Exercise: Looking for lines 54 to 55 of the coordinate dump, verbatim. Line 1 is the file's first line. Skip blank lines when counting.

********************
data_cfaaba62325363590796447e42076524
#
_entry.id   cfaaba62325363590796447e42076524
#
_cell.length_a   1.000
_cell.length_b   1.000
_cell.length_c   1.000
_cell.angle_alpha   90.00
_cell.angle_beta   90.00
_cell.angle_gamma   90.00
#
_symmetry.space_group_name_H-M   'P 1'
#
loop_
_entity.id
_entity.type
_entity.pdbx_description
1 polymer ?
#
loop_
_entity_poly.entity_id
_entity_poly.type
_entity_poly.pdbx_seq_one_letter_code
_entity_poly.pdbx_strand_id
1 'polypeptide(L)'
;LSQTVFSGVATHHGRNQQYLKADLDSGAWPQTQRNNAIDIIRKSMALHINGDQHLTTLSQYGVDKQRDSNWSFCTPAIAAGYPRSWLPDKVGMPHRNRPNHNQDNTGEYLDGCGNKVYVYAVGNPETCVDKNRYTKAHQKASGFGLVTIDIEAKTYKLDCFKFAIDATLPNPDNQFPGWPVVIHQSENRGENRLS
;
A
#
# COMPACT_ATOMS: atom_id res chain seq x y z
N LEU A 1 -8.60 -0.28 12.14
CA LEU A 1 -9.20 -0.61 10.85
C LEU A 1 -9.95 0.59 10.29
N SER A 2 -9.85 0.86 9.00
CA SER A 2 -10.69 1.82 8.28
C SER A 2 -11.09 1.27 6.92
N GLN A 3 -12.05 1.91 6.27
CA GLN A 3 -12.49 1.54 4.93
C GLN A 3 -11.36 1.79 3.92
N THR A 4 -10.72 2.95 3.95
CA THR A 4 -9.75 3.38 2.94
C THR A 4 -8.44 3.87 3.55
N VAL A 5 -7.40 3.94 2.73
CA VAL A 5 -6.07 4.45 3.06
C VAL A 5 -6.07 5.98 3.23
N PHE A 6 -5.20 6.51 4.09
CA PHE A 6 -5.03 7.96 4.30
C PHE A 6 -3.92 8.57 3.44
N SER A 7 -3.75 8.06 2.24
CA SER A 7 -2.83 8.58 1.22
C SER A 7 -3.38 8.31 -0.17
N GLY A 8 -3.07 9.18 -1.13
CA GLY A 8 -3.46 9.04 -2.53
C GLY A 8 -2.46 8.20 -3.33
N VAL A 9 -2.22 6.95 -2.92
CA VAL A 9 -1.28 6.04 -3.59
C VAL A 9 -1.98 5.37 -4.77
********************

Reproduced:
C GLY A 8 -2.46 8.20 -3.33
N VAL A 9 -2.22 6.95 -2.92